Affordable housing tenants are able to buy shares in their homes

Residents in social and affordable housing can now apply for the chance to buy a share in their rental home.

Residents in social and affordable housing can now apply for the chance to buy a share in their rental home. This Government initiative is being called the Right to Shared Ownership scheme and aims to create new pathways to home ownership for tenants in the UK.The UK Government is positioning this scheme as an alternative route to homeownership focused on those who may have found home ownership too challenging when following traditional routes.

Lucy Frazer, Housing Minister, stated “All hard-working families and young people deserve the chance to live in a home of their own.” Through the scheme, tenants in affordable and social housing will be given the opportunity to own a share of their home. As part of their changed ownership status, the tenant will be required to pay monthly service charges on the building which will include maintenance charges.

Right to Shared Ownership Scheme - In summary
  • This opportunity is not yet available in Scotland, Wales or Northern Ireland
  • Tenants will be able to buy a share worth 10%-75% of their property if it is their main home
  • Being a shared owner, the tenant will gain more control over the property than as a tenant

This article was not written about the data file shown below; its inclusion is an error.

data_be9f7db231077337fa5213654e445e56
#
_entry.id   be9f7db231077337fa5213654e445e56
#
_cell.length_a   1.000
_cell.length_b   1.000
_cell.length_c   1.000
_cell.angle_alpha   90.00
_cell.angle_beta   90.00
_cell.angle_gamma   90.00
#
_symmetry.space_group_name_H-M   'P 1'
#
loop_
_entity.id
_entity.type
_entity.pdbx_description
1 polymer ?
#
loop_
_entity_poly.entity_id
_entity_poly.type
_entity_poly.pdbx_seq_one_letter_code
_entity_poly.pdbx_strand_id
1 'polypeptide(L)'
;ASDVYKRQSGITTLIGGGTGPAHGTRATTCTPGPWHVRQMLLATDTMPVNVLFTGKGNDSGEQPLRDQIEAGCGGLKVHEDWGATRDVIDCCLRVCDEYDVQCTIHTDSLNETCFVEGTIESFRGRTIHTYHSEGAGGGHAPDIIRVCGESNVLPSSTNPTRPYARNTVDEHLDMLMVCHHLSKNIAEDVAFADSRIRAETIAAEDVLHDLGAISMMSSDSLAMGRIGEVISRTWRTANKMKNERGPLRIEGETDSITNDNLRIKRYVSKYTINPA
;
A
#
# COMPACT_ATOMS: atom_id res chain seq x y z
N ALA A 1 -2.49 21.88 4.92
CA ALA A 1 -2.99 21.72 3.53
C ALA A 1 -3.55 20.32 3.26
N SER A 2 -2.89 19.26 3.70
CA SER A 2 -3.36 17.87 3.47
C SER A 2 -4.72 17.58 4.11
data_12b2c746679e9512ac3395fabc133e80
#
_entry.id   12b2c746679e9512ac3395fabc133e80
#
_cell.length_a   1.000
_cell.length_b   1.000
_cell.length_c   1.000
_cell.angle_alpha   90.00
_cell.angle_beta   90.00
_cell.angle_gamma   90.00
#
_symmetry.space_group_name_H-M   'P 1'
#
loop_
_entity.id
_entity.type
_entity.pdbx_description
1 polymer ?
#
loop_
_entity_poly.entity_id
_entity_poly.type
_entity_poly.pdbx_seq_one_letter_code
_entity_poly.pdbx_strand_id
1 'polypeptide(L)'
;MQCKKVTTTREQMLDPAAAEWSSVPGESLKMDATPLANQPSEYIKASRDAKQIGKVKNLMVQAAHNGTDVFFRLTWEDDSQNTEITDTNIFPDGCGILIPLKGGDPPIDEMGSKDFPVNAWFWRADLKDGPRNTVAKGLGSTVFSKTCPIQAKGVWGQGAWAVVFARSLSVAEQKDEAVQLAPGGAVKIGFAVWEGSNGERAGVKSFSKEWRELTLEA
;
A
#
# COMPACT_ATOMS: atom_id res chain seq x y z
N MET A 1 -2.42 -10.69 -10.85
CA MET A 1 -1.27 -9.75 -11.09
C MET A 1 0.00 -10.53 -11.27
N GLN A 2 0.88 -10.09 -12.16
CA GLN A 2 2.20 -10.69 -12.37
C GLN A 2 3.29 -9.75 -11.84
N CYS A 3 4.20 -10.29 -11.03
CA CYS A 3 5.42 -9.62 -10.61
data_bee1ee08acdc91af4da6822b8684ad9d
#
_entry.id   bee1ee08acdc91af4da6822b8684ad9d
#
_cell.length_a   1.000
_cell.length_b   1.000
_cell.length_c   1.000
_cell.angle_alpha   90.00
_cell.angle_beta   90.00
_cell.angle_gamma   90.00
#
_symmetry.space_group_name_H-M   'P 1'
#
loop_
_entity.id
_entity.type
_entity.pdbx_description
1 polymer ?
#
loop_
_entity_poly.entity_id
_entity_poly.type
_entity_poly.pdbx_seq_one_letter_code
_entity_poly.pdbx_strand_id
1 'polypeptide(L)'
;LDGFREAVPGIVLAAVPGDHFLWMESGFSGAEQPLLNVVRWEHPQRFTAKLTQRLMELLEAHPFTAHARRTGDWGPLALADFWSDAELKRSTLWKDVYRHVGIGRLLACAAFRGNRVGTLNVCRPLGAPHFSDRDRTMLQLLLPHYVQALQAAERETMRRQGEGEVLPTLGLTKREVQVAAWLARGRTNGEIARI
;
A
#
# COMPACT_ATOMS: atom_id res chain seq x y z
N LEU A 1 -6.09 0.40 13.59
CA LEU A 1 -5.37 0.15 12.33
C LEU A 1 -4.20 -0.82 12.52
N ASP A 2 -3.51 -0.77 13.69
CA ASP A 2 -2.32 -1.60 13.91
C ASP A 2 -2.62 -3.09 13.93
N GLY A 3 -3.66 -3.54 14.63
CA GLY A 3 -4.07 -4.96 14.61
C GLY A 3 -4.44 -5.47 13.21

• The tenant will be required to take out a mortgage while continuing to pay rent on the remaining equity - consequently this will increase living costs for the tenants

Which homes are eligible?

  • The home must be listed as eligible with the Right to Shared Ownership Scheme, landlords will be able to inform their tenants if the property is eligible
  • The property must be the tenant’s main or only home
  • The tenant has lived in the property for at least 1 year
  • The tenant has lived in social or affordable housing for at least 3 years

Depending on the success of the new policy, the Government hopes to make this scheme available for more tenants in the coming years.

Information for landlords

  • As a leaseholder, the tenant will be liable to pay service charges for maintenance on the property. This will be charged at the same rate as someone who owns 100% of the equity on the property
  • The ‘initial repair period’ means that landlords remain responsible for costs such as structural repairs and installations for 10 years after the property was built
  • If a shared owner does not pay their rent, there are measures in place for landlords to regain full possession of the property.

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